Hands on with Super Mario Odyssey: A weird and familiar game


It’s been a while since the last Mario adventure, which means we’re all the more excited for Super Mario Odyssey. This will be the first big Super Mario title launching on the Switch, making its success all the more important. Well, fortunately we can say that the game doesn’t disappoint. Earlier in the week we were invited to Nintendo’s office to check out the game for ourselves, and here’s what we thought.

Fans of previous 3D Mario adventures will be pleased to know that Mario’s abilities feel instantly familiar as they did in Super Mario 64, Sunshine and Galaxy.

After playing Mario Galaxy so much it was a bit disorienting at first because the game’s camera is much lower to the ground and behind Mario this time, which took a bit of getting used to. The game features optional motion controls, with throwing Mario’s hat to attack and capture enemies at the flick of the Joy-Con being the main one. I found this mechanic fairly straightforward and the cap seemed to move where I wanted it go, which I hope will be consistent throughout the game.


I spent my time in Mount Volbono in the Luncheon Kingdom, a delicious looking place made of food that also felt inspired by depictions of prehistoric times. On the way to the boss, I got to use Mario’s new friend Cappy to “capture” his enemies and control them. Capturing Goombas didn’t amount to much, but playing as a frying pan tossing Hammer Bro (“Fryer Bro?”) allowed me to clear through cheese to carry on.

“It’s-a-me, that thing you said!”

Most important for this stage was capturing a fireball that was flowing through a river of… maybe hot sauce? This allowed Mario to leap through the sauce to access high areas. Any time I was unsure of how to proceed further, the best way was to simply use the capture ability on context sensitive surroundings (“when in doubt, spin the cap out”).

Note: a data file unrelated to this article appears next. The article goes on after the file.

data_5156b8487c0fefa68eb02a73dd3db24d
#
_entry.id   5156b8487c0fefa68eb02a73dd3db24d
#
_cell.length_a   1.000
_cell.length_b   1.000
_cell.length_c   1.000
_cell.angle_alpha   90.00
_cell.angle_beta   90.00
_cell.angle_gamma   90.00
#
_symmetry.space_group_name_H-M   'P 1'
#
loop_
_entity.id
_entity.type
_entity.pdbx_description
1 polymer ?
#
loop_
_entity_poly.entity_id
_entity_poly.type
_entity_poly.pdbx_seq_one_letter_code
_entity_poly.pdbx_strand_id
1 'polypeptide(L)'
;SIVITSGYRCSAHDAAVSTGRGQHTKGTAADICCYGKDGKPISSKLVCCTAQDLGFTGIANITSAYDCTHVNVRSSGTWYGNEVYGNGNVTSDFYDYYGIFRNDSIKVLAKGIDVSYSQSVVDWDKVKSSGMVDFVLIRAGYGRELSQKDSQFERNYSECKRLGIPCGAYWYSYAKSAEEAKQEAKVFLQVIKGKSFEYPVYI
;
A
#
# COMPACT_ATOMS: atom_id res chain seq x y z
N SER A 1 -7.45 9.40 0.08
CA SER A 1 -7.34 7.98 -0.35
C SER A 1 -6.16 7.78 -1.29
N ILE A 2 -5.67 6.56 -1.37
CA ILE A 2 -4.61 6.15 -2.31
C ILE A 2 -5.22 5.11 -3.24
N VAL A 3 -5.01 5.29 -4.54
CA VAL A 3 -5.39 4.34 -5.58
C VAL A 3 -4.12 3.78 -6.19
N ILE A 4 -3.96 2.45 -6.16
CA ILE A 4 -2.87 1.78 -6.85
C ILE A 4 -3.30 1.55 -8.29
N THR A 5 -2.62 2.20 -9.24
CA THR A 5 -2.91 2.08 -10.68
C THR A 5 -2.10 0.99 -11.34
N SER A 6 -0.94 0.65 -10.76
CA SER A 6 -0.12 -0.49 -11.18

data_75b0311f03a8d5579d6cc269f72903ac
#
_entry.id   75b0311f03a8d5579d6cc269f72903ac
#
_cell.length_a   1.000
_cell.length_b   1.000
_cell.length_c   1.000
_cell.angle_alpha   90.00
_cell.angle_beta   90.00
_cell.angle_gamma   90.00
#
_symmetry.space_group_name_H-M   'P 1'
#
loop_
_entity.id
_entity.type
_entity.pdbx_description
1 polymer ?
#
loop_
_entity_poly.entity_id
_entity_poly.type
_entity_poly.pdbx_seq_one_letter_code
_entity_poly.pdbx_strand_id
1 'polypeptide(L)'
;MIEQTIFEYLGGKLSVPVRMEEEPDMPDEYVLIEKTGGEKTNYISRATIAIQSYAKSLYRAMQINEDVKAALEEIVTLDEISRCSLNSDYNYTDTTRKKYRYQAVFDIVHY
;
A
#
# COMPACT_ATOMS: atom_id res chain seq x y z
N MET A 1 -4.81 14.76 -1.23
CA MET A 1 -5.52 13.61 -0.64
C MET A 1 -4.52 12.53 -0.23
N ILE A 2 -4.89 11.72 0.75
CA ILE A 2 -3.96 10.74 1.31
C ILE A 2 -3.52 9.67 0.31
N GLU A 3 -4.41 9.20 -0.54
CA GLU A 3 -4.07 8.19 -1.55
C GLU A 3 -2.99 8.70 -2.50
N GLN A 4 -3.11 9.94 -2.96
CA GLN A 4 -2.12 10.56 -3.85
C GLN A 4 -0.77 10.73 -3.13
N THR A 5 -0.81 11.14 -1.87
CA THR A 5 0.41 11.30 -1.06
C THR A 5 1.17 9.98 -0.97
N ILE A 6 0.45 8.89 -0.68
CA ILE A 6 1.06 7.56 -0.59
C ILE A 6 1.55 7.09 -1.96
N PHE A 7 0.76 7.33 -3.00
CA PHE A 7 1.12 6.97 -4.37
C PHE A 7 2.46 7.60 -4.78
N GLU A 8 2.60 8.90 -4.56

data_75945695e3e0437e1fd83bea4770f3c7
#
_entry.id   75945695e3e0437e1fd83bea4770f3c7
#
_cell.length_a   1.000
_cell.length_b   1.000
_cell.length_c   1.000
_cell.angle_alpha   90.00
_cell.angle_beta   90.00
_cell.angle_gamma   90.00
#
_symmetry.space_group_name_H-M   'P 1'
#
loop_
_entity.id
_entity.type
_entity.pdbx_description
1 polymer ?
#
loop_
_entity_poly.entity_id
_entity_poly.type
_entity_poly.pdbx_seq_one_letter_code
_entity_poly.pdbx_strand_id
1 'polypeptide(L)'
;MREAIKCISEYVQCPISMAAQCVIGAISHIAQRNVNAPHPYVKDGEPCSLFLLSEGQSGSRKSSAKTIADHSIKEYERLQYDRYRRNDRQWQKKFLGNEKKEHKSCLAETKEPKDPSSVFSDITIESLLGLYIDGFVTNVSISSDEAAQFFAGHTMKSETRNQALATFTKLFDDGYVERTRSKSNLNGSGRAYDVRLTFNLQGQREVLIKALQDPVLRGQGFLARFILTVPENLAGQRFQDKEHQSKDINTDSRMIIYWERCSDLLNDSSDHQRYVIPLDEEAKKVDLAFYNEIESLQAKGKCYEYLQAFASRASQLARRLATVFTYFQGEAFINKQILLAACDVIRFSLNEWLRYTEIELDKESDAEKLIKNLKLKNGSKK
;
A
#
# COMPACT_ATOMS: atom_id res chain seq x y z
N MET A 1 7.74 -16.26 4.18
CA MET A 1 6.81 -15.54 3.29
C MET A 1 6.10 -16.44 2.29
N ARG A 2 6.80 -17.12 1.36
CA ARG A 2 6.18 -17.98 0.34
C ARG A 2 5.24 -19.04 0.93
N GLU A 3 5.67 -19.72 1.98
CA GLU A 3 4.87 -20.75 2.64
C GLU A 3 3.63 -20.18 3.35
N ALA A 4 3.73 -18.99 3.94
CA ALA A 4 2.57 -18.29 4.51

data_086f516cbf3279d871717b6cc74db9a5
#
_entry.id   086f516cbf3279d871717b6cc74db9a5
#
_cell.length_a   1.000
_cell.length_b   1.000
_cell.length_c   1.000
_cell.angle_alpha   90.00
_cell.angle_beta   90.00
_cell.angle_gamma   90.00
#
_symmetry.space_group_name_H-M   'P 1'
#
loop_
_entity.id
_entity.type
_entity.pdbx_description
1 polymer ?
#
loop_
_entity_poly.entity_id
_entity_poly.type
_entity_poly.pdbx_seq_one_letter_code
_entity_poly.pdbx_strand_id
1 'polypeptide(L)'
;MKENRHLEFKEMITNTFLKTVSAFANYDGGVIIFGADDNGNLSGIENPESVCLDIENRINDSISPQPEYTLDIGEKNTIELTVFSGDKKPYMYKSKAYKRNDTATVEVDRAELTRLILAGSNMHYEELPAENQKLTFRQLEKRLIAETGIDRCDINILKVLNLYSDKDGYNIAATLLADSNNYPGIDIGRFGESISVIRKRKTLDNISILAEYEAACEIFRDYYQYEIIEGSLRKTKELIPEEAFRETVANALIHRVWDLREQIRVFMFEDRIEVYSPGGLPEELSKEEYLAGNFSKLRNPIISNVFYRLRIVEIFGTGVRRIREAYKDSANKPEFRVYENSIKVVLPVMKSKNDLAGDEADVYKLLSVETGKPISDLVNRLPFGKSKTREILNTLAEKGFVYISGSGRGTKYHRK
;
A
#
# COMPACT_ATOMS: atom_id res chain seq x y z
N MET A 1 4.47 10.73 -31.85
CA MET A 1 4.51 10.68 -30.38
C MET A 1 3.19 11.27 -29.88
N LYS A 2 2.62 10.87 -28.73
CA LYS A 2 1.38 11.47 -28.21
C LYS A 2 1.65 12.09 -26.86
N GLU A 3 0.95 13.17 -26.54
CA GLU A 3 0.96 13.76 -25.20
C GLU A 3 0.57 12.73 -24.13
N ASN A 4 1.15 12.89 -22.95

The big boss was a giant bird that was trying to turn Mario into soup…literally. You fight this beast in a volcano with the lava being soup. Like most Mario games, this was a fairly straightforward fight, but it was a fun to use Mario’s new transformations to tackle a boss.


As you may know by now, the game’s collectables are Power Moons instead of Stars and Shine Sprites, and several can be collected in one playthrough of a kingdom. It’s not like the above mentioned prizes in past 3D Marios, where collecting a star sends you back to the hub world, and then you can jump back into the level to collect another star. It’s more like the Banjo-Kazooie games, in which after receiving one of the game’s main prizes (Jiggys), the player can simply keep exploring the world to find more.

I like this change as it encourages the player to keep exploring the game world, and to not have immersion interrupted by having to go back to the beginning every time. Game footage from the recent Nintendo Direct seems to suggest that will there will be hundreds of Power Moons, rather 120 as it were in the other free roaming 3D Marios.

The bosses we faced in our gameplay rewarded us with a “Multi-Moons”, which consist of three Moons instead of the one. As much of the playtime of the worlds we played are building up to the bosses, I did like that the rewards for beating them reflected the extra effort, compared to just finding a Moon say by accident.

Overall I was impressed by how different each kingdom was, with all the NPCs and enemies helping the environments feel like a new world. From the introductory Cap world with its Gothic aesthetic, to the sunny Nipple Seaside Kingdom, everything felt distinct. Oh, and retro style Super Mario makes a return in the form of puzzles on each world, which is a fantastic addition!


Super Mario Odyssey comes out on the Nintendo Switch on October 27.

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